MW: We have three strategies – our Senior Debt Programme which aims to create investment grade loans; a residential development fund to finance the construction of new apartments for sale; and our higher yield whole loan focused Partnership Capital funds. Across each of these strategies, the deeper you get into the cycle, the more important your investment selection becomes as the market won’t bail you out for poor decisions that you make now. So it’s more important than ever to stick to our core investment philosophy of investing on property level fundamentals – essentially will the property attract tenants and will there be liquidity on exit in good markets and bad? – and to lend to borrowers with a proven track record through the cycle.
DM: Across all of our strategies we are looking to minimise risk by seeking diversification of the tenant income underpinning each loan, coupled with property and sponsors that can deliver improvements to cashflow and value outside of market cycles.
MW: In the higher yielding strategies this could come from refurbishment and capital expenditure, the planning process or just more hands-on management. Experience through the cycles has shown us that these value-add initiatives reduce risk as they increase the value of the security and reduce the lender’s exposure to the market.
What factors do you need to consider when investing in senior debt in this kind of environment?
DM: Ensuring preservation of our investors’ capital is key. As well as underwriting the income, you need to know what the exit looks like – who will be the next buyer of the asset? Will it be financeable? That’s why we like diverse income with tenants coming and going, there is generally more stability than on a single-let building with a wasting lease. In our senior debt programme we have put this philosophy into practice – we have invested around £1 billion over the last four years, with security over around 500 properties leased to over 2,000 tenants. Also, it’s important to maximise the controls available to the lender – you want to be able to take early action in the event of trouble. For that reason, we don’t syndicate loans and we don’t allow junior debt behind us in the structure.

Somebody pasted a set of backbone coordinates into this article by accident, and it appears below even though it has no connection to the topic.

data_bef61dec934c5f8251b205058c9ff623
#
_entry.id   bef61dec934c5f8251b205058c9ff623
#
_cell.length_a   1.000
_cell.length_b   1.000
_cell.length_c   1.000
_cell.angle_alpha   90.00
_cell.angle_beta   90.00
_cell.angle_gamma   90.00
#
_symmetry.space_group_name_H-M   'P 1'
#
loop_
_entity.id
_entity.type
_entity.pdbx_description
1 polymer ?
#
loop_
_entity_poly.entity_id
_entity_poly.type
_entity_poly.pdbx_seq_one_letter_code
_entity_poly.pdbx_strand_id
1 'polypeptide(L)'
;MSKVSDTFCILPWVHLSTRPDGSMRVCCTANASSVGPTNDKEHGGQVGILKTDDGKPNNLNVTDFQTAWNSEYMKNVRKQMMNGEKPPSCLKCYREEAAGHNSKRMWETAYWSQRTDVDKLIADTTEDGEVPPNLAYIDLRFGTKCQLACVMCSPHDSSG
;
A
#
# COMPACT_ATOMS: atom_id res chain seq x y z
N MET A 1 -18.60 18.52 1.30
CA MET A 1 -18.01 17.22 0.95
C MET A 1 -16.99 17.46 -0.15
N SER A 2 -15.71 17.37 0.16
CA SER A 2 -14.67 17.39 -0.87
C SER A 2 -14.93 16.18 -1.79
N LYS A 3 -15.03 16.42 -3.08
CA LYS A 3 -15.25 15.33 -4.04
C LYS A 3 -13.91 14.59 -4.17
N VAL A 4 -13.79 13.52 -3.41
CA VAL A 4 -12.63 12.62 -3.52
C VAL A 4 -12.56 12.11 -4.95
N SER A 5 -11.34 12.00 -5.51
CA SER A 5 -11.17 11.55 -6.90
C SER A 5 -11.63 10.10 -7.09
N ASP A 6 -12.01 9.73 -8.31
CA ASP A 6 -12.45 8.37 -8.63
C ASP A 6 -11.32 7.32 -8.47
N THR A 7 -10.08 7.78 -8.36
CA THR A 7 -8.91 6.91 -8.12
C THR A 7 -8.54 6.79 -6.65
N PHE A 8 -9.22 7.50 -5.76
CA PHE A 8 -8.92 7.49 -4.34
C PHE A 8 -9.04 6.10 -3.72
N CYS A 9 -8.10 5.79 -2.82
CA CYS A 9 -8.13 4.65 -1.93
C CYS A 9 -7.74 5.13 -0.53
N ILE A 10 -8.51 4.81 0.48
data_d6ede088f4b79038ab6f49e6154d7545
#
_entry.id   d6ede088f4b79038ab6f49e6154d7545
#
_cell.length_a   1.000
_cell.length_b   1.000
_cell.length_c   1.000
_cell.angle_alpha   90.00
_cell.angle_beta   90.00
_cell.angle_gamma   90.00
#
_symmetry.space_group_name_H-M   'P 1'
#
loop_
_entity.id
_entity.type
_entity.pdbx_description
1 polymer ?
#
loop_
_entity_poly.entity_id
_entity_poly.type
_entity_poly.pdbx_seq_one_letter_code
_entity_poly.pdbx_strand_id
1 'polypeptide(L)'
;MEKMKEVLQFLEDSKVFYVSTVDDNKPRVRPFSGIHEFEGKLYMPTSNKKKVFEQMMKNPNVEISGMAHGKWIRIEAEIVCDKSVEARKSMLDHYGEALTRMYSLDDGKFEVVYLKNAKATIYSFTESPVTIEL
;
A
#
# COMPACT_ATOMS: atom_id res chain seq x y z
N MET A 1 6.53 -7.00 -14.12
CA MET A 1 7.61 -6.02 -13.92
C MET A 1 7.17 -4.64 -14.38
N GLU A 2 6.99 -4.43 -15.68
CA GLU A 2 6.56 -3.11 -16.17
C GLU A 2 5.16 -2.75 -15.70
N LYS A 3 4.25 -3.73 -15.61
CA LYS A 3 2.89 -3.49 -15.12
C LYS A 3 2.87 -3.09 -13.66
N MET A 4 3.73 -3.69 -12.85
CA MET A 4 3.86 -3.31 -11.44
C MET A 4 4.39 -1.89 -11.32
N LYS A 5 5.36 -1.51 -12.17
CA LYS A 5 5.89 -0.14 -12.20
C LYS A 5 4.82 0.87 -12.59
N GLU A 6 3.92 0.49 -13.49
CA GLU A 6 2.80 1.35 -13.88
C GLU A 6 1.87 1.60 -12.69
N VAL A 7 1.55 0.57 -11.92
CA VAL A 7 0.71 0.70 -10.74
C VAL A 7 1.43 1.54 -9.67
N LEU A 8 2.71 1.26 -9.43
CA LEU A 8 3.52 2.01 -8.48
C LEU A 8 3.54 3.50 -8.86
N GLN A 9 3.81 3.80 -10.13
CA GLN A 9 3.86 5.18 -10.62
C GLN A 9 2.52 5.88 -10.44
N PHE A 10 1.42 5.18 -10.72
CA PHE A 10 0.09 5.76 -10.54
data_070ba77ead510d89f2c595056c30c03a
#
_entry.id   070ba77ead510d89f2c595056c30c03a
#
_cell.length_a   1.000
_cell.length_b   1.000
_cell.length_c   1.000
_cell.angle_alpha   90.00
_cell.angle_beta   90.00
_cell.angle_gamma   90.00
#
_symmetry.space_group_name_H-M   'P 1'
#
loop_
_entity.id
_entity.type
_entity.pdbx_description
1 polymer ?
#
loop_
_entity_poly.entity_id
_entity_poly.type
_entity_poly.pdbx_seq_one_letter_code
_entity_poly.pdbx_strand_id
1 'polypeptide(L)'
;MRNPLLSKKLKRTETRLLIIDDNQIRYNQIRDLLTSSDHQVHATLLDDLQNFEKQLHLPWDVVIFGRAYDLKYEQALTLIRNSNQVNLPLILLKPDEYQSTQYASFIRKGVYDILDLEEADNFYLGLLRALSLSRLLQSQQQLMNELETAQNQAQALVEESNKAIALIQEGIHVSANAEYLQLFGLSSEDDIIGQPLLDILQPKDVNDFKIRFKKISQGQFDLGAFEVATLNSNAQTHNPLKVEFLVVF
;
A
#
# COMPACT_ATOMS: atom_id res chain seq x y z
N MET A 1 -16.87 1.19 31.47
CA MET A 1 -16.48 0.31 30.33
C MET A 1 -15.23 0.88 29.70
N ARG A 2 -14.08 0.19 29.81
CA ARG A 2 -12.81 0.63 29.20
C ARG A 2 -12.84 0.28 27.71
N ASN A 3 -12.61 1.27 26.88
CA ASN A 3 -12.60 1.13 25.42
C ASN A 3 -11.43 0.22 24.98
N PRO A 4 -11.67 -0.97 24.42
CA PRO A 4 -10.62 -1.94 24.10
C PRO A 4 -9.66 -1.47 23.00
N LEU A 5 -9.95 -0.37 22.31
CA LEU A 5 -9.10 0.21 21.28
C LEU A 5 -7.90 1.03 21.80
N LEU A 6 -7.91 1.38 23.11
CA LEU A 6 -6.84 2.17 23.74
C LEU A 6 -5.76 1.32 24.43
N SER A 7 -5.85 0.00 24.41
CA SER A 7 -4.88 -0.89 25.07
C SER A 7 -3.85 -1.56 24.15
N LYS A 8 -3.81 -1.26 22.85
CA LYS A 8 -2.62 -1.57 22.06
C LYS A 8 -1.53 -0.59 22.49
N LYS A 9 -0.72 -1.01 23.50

MW: In downturns we have seen a number of syndicates where an asset is in distress and you get divergent opinions from syndicate members, leading to huge inertia and the controls available to lenders are rarely used. If there is only one lender, it can use all the controls to protect its position.
What are the current priorities for ICG Longbow?
MW: The current priority is to invest the capital under management while sticking to the fundamentals. When we get to the end of a fund we rely on the quality of those investments acting as the shop window for the next fund. We just have to make sure we don’t miss good opportunities as a result of being overly cautious. For example, in retail there are still some good opportunities in some sub-sectors and you can’t afford to be intellectually lazy and call everything off limits.
How do you see the real estate debt market panning out over the next year or two?
MW: There is a growing trend already seen in direct lending where bigger and bigger funds are being raised and investor capital is being concentrated in the hands of fewer managers. There will be a consolidation of managers and there will also be a hunt for new niche strategies. Banks will continue to mark time but we also think insurers will play a bigger role. More of them will invest themselves while others will invest alongside managers in segregated accounts. Potentially the most sophisticated will run a mix of an internal platform supplemented by backing more targeted strategies through external managers.
Martin Wheeler is a managing director and co-head and David Mortimer is head of senior debt, real estate at ICG Longbow, the London-based real estate debt manager
This article is sponsored by ICG Longbow